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Seen and Heard Recital Review

 

Beethoven, Chopin, Prokofiev Nikolaï Lugansky (piano), Wigmore Hall, 1pm, Monday January 23rd, 2005 (CC)


Nikolaï Lugansky has been creating a name for himself via his recordings on Warner Classics, so it was revealing to hear him in the flesh.


Lugansky raised his game as the recital progressed, but Beethoven’s ‘Moonlight’ sonata was an interesting choice, made a little clearer by the announcement in the programme sheet that one of his forthcoming releases on Warner will be of Beethoven Sonatas (which ones was left unspecified). The famous first movement began with a rather disconcerting plonk that did not bode well at all. An organ-like bass represented Lugansky’s attempt to inject gravitas to Beethoven’s misty triplets, yet this somnambulistic and plodding account really failed to make an impression. Wit was in short supply in the Allegretto, while point-making and manufactured ornamentation in the (perhaps predictably) fast and furious finale lent a studied demeanour to what can be one of Beethoven’s most exciting finales.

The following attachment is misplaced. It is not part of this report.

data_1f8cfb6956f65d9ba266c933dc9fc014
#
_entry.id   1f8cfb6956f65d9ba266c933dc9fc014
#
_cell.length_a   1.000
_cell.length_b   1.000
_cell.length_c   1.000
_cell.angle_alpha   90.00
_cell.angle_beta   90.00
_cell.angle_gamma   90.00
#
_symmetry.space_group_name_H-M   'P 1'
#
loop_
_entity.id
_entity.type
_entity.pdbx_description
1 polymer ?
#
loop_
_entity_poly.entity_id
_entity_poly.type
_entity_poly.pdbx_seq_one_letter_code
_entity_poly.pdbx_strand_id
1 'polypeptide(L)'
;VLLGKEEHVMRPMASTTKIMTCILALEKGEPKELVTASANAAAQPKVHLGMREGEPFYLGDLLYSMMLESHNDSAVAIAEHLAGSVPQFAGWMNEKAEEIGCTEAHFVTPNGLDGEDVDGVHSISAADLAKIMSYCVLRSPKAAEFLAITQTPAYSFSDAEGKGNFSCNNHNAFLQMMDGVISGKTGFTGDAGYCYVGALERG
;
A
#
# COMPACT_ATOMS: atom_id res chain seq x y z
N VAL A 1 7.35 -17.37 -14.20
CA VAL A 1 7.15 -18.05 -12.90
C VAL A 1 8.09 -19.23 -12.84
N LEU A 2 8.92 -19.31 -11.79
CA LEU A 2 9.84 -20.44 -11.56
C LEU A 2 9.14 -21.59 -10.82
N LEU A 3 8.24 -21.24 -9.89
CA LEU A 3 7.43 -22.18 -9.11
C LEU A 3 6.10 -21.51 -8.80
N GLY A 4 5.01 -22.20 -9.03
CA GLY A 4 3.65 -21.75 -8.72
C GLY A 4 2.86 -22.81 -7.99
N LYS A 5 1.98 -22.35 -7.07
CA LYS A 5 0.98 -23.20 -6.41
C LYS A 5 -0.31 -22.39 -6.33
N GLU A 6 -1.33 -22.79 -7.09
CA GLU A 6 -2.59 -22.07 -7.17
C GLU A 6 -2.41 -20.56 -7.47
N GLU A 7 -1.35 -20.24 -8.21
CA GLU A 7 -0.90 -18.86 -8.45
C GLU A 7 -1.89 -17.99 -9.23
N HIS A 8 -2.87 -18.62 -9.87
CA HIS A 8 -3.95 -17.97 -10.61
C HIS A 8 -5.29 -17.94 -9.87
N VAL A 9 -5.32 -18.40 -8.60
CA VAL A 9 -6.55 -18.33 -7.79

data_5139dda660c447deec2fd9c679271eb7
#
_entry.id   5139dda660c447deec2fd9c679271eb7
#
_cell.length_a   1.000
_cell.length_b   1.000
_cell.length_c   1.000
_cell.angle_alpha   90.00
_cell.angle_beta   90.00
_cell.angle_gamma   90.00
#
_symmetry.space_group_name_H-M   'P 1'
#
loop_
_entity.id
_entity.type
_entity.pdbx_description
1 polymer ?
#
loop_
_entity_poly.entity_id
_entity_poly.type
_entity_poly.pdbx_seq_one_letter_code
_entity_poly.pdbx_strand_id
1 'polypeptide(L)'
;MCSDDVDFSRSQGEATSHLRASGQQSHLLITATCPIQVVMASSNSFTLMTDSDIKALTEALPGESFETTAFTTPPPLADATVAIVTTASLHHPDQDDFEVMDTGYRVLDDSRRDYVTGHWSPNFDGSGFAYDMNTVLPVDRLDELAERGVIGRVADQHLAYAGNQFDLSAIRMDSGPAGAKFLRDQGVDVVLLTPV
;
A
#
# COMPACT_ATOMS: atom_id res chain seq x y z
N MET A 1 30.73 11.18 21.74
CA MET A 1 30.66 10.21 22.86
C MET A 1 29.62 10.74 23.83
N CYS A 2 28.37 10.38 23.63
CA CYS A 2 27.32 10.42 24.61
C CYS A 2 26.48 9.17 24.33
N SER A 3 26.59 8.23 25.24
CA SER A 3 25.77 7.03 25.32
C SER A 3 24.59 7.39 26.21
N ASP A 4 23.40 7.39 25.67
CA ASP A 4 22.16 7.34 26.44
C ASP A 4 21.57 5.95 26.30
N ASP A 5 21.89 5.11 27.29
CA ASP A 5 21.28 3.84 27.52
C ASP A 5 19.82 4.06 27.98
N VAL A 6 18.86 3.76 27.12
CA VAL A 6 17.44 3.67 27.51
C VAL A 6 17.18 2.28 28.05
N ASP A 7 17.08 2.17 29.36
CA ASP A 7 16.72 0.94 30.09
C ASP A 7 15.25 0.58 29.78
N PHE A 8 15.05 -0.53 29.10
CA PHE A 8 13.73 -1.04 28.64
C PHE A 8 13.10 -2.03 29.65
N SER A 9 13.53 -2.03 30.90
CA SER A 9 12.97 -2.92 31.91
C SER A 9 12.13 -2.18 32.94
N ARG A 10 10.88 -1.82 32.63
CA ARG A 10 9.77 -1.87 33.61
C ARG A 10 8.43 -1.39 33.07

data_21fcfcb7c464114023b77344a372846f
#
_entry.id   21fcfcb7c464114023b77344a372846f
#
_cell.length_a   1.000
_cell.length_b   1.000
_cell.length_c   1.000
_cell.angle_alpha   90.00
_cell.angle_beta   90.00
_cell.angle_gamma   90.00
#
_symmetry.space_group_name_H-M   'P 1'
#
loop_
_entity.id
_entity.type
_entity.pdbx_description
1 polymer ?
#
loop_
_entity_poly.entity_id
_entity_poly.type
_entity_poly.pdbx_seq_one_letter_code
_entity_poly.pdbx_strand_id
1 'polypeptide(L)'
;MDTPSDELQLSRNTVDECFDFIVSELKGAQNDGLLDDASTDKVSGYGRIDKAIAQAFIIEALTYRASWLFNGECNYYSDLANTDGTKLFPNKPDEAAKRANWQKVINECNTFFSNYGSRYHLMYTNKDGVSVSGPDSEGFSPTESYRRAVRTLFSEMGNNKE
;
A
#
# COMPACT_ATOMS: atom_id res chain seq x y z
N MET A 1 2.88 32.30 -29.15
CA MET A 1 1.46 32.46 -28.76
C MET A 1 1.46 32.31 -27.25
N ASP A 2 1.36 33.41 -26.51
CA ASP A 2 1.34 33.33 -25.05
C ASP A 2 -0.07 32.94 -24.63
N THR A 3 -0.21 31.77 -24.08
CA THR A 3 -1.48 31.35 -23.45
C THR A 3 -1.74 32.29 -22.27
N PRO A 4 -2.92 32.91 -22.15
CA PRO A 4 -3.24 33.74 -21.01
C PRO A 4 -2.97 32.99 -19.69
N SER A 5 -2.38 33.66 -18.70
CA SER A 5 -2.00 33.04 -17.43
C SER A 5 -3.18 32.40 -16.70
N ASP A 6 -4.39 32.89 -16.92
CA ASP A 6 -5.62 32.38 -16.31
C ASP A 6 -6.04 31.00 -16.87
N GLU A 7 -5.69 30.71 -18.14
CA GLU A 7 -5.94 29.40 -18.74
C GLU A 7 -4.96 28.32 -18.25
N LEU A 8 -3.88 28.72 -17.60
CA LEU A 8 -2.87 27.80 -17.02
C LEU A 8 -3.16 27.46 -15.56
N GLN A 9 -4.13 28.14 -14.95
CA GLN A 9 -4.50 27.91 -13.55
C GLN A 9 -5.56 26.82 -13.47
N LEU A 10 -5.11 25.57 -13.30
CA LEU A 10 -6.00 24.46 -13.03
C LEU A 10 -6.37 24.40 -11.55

Chopin’s Fourth Ballade fared better, although here too Lugansky’s easing in to the work seemed learned rather than spontaneous. At least there was passion here, and the dry Russian-based way of playing seemed really rather apposite. But it was Prokofiev’s Sixth Sonata that actually showed us what all the fuss is about. Lugansky’s rhythmic sense impelled the first movement ever onwards, yet left space for a positively bleak second subject. More, Lugansky caught the disturbed wistful versus clockwork basis of the second movement to perfection, and found that lovely bittersweet side of Prokofiev in the third. The finale revealed just how quickly Lugansky can shift moods, chameleon-like.


Worth it for the Prokofiev, there were a couple of encores (some Rachmaninov, the G sharp minor Prelude, Op. 32 No. 12, and the Chopin Etude in F major, Op. 10 No. 8). If only the rest of the programme had lived up to this.


Colin Clarke

 

 

 



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